Sue and Martin in Mallorca 2019

Sue and Martin in Mallorca 2019
On the Archduke's Path in Mallorca

Tuesday 17 May 2022

16 and 17 June 2005 - 'Two Peaks' aka 'Three Peaks support'

                                 Challengers on the summit of Snowdon

Thursday/Friday 16/17 June 2005

Sue having gone to Ireland, I rushed around all day before driving up to a timeshare (Brockwood Hall?) near Millom to spend an evening with my brother Dave and his wife Maggie. Dave was 'well-oiled'. They were not impressed with the time share's quality and would probably have gone home had I not been visiting. The last part of my journey had involved two hours in thick fog. They said the thick mist hanging outside had been there all week. They were very miserable. I had forgotten to bring any booze and they had run out - just as well given Dave's condition. 

Maggie vaguely understood what I was doing, but the concept and its manner of execution completely escaped Dave, who kept asking the same questions and failing to understand the answers....

"Why walk anywhere in this weather?"
"Do what in 24 hours?"
"What is the point of it?"
"Sleep in the car!?"
...and on and on and on ...

After a brief respite watching the last of this year's Bill Oddie / Kate Humble / Simon King wildlife programmes, and after a nice chicken casserole, I left at 10 pm to drive to Seathwaite. It took me over an hour and a half, so the trip to Millom was a very major diversion which I regretted. I could have used more time at home.

So, to the purpose of the trip:- to help Dave and Sara Stevens (who Sue and I met on our honeymoon in Greece) and their friend Caroline do the Three Peaks. They had planned to set off up Ben Nevis at 5 pm and aimed to be at Pen-y-Pass after climbing Snowdon (via Ben Nevis and Scafell Pike) 24 hours later.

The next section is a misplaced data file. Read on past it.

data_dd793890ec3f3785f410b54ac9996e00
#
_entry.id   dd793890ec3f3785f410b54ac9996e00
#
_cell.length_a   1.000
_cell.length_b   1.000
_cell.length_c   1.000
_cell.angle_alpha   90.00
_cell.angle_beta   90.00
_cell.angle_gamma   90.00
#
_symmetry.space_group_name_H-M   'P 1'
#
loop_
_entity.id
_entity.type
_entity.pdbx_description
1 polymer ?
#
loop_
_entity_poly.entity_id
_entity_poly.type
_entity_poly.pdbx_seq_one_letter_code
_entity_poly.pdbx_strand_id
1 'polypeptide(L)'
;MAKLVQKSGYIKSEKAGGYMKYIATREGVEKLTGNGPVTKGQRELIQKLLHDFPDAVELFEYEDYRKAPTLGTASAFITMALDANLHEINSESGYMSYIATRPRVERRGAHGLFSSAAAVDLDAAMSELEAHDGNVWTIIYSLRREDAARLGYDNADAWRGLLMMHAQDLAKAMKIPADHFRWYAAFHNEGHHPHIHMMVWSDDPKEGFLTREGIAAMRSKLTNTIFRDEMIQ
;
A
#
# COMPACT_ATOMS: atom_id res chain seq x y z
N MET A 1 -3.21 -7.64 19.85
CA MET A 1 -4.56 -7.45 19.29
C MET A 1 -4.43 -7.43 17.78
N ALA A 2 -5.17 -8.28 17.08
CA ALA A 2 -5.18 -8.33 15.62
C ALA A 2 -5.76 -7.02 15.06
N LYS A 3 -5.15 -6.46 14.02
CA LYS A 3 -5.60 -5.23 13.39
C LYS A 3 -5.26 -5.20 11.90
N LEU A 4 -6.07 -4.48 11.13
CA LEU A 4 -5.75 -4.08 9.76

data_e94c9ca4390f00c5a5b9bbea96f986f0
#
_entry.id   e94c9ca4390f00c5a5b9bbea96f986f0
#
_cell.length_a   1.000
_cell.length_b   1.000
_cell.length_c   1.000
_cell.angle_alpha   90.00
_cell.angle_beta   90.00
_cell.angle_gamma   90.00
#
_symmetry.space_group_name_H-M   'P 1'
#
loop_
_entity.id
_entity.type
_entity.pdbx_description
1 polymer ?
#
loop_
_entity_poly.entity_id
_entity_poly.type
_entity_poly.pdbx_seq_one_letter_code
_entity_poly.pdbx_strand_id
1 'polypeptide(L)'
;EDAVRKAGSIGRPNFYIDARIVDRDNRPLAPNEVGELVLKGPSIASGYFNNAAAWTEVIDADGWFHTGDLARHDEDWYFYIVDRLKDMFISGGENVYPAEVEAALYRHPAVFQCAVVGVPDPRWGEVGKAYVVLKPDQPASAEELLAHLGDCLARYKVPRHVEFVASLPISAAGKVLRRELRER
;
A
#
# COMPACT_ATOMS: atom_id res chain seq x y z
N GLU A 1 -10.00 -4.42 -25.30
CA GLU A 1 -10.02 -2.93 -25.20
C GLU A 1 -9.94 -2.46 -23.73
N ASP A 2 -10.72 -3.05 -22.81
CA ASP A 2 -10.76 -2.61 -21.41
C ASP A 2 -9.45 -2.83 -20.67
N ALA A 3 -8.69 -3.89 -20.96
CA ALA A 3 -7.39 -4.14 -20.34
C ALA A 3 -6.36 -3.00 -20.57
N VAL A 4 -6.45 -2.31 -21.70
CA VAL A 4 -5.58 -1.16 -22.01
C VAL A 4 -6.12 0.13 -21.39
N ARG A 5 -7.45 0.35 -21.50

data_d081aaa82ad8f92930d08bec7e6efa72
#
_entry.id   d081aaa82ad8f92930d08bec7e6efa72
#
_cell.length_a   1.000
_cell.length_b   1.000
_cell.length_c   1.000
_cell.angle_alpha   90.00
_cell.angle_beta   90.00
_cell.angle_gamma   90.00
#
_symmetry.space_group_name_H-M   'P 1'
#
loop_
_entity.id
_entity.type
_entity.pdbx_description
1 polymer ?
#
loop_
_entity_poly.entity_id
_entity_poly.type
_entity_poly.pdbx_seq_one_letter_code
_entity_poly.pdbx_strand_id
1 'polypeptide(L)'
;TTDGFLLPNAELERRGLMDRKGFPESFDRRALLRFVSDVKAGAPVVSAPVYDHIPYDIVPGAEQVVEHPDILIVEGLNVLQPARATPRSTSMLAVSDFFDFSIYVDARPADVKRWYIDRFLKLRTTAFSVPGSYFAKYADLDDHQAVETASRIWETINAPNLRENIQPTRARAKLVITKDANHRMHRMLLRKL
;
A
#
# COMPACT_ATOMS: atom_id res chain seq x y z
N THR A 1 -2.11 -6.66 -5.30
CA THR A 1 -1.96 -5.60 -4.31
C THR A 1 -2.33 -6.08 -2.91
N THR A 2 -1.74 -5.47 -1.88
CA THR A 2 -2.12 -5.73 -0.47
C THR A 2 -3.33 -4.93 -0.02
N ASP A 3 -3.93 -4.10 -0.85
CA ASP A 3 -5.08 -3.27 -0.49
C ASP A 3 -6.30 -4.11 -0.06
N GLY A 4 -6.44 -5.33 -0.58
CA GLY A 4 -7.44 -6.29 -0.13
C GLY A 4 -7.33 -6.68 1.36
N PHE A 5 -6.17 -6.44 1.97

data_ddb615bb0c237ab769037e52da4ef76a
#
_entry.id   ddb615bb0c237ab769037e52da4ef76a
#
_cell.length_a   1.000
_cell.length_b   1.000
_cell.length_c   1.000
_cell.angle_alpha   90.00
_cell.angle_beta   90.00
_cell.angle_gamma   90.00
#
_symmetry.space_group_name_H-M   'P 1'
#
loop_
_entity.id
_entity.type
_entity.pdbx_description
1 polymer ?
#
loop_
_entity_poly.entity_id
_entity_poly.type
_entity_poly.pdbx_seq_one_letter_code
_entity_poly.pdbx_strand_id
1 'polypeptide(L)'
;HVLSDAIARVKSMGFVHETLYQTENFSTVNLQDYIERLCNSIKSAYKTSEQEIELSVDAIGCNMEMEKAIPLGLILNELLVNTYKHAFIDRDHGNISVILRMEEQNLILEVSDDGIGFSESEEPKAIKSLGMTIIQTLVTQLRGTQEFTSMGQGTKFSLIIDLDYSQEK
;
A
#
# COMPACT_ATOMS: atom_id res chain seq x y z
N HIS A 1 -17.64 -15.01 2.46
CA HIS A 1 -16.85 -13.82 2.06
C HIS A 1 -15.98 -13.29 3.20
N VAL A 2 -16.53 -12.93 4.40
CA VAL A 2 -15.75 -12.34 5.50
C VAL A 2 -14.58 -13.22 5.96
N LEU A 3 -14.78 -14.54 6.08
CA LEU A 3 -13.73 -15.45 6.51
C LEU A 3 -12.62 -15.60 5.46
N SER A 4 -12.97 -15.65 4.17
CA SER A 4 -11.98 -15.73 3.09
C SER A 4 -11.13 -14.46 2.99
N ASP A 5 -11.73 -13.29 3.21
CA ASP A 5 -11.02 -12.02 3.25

I found some phone reception outside Cockermouth at about 11 pm and established that they had been up and down the Ben in 5 hours and were passing through Glencoe. All was going well. So I parked up at Seathwaite, which was deserted, and slept on the back seat of the Espace (quite comfy) until around 3 am, when I was woken by a vehicle. Thinking that this was my team, I quickly got ready. The weather had deteriorated from a moonlit night to a thick drizzle, so fleece and waterproofs were needed, plus a bum bag for a few other bits and pieces.

It was not my team, but another group doing the same thing. They were taking their time getting ready. My team had stopped to change, etc, and had taken much longer than expected. By the time we left Seathwaite at 3:30 am it was light enough not to need torches. The other two members of the team were friends of Dave and Sara - Caroline and Robin, and dog Lucy. Robin was driving (fast) and Lucy was the mascot. T-shirts had been produced especially for the fundraising trip.

We set off through the farmyard. The three walkers were clearly tired from efforts on the Ben. It was warm and humid, so fleeces were soon removed, and I took Caroline's rucksack for the rest of the day. The rain continued, intermittently heavy, but mainly just as a misty veneer. This was Caroline's second mountain ever (the Ben was her first), and she has a 24 year old son!

Once up at Styhead we were in fairly thick mist, which occasionally cleared a little to reveal indistinct rocky vistas. But we could have been anywhere. No photos were taken.

So, left at the stretcher post for a few hundred metres, then right - down and up the Corridor Route. The others, none of whom had been up any of these three peaks before, wouldn't have managed this and would have got lost around here. The path, whilst clear to me, did not fit their definition of a path. They would have been looking for a long time. We proceeded slowly up the route, with me ahead trying to coax them into going a bit quicker. I made a slight navigational error and took a route steeply up from the head of Piers Gill, to reach a col between Scafell Pike and Broad Crag, from which we easily ascended to Scafell Pike's summit. 6:15 am, 2 ¾ hours.

A group of 14 London bankers, also with a guide, was on the hill somewhere, as evidenced by a Lucozade bottle seen on our retreat, but we saw no one at all on this hill (they probably went by the usual Lingmell Col route and missed us).

The steep section up to Broad Crag had been tough - lots of stops - Caroline is asthmatic. But its descent was easier and we were down in 2¼ hours, by 8:30, by which time the rain had stopped. This still compares poorly with Naismith's formula time of 4:34, but I reckon we were slowed by wet rock to the extent of about 30 minutes.